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World Markets Lower Amid Further Signs of US Economic Weakness

World markets were mostly lower on Wednesday amid more dire U.S. economic news and a move by Germany to facilitate bank nationalization. The Dow Jones Industrial Average was up one-tenth of a percent, while other U.S. indexes were just slightly lower. The Tokyo exchange was nearly 1.5 percent lower, while the major European indexes lost less than one percent.

One day after President Barack Obama signed the biggest stimulus package in U.S. history, the scale of the challenges facing America's ailing economy came into sharper focus.

The Federal Reserve, the nation's central bank, now projects U.S. unemployment will rise as high as 8.8 percent this year, while the economy could contract by as much as 1.3 percent, extending a recession that began more than a year ago.

In addition, the Fed reports that U.S. industrial production fell for a third consecutive month in January, by 1.8 percent, a larger drop than most economists had anticipated. The central bank also revised downward the figure previously released for December 2008 was the worst year for American manufacturing in seven years.

Meanwhile, the U.S. Commerce Department reported that new home construction plummeted to an all-time low, down 17 percent in January from the previous month. Applications for building permits, an indicator of future construction activity, also fell.

President Obama says the housing slowdown is having a devastating effect on the economy as a whole.

"Construction companies and home furnishing stores and painters and landscapers, they are all cutting back. The number of residential construction jobs has fallen by more than a quarter million since mid-2006. As businesses lose revenue and people lose income, the tax base shrinks, which means less money for schools and police and fire departments," he said.

Mr. Obama spoke in Arizona on Wednesday, where he unveiled a program to reduce home foreclosures.

But not all economists see the steep decline in home construction as a bad thing, given the severely depressed state of America's housing market.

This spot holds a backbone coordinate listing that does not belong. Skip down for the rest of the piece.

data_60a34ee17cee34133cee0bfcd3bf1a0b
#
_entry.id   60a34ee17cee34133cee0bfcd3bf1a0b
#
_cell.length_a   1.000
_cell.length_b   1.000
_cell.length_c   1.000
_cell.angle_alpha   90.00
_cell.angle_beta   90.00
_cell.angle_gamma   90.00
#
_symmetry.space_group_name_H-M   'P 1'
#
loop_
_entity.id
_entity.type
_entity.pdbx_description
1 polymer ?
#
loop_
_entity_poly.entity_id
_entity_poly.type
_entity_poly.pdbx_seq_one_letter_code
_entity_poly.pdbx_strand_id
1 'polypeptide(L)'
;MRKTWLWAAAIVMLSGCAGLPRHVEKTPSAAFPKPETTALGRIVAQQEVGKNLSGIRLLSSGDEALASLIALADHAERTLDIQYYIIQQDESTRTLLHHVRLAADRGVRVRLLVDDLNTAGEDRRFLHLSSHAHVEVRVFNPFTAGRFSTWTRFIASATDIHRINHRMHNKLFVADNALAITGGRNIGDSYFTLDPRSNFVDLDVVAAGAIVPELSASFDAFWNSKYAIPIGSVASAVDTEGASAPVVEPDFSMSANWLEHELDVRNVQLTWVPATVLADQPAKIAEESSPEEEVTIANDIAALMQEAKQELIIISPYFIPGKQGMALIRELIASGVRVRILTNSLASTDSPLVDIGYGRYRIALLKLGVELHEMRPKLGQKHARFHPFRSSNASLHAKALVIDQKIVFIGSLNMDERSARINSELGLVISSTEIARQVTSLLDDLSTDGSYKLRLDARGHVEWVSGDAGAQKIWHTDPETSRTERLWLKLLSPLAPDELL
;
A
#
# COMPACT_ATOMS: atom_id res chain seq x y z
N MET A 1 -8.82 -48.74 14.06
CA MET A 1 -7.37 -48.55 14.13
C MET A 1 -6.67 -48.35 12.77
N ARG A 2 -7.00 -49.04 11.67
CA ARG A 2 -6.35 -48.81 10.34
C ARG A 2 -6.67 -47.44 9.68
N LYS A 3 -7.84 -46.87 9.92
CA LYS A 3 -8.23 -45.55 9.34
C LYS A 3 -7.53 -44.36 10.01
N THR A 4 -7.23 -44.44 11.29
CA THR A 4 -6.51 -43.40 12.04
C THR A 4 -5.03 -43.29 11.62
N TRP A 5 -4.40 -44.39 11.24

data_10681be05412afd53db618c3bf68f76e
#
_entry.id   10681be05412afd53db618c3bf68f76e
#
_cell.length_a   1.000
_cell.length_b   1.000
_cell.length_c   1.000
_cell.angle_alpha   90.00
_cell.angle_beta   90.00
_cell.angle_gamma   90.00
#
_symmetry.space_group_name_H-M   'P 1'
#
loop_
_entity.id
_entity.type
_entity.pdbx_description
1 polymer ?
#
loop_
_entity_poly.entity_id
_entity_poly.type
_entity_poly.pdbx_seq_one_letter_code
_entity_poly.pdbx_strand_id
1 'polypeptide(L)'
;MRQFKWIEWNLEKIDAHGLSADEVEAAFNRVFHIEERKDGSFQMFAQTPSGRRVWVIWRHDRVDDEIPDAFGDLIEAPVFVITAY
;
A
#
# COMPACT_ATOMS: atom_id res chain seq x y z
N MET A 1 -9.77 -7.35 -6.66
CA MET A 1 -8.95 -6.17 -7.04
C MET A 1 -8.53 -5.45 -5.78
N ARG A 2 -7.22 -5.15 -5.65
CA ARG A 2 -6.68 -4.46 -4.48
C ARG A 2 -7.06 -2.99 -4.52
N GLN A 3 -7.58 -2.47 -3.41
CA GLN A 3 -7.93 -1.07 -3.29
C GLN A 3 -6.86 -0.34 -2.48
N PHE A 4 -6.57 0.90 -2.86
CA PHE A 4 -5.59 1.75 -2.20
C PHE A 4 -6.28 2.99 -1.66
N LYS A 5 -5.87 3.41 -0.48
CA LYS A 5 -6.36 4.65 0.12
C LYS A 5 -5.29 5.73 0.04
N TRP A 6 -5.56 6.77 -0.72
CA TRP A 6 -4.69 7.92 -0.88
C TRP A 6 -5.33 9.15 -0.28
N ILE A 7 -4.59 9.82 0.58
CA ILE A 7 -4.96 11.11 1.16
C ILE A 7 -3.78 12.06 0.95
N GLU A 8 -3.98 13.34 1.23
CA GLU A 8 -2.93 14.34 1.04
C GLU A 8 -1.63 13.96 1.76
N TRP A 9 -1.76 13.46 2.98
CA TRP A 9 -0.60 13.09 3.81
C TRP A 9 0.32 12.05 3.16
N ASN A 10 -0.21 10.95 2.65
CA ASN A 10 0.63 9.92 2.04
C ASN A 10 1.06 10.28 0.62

Millions of home foreclosures combined with a continuing credit squeeze and a deteriorating economy have led to a glut of unsold houses on the market. Given massive inventory surpluses, the last thing the market needs is an infusion of newly-built dwellings, according to Diane Swonk, Chief Economist at Chicago-based Mesirow Financial.

"The bad news is, it is very hard on builders who cannot get paid to build. The good news is that it is clearing the inventory of unsold homes. What we are doing is not adding insult to injury by putting more empty homes on the market," she said.

Economists have been debating the likely effectiveness of President Obama's initiatives to prop up the economy, aid homeowners and deal with the country's financial crisis.

More important than the details of any one provision of any one plan is whether, taken as a whole, the initiatives restore the nation's collective confidence, according to economist Mark Zandi of Moodys

"The key aspect of all of this, to get the economy on more stable ground, is to try to restore confidence because we have in many respects lost faith in our economy," he said.

Earlier Wednesday, Germany's government agreed on a new provision that will allow it to nationalize private banks that are at risk of failing. The measure is the latest in a series of steps taken by governments and central banks around the world to rescue their banking and financial sectors in the wake of a global credit crisis.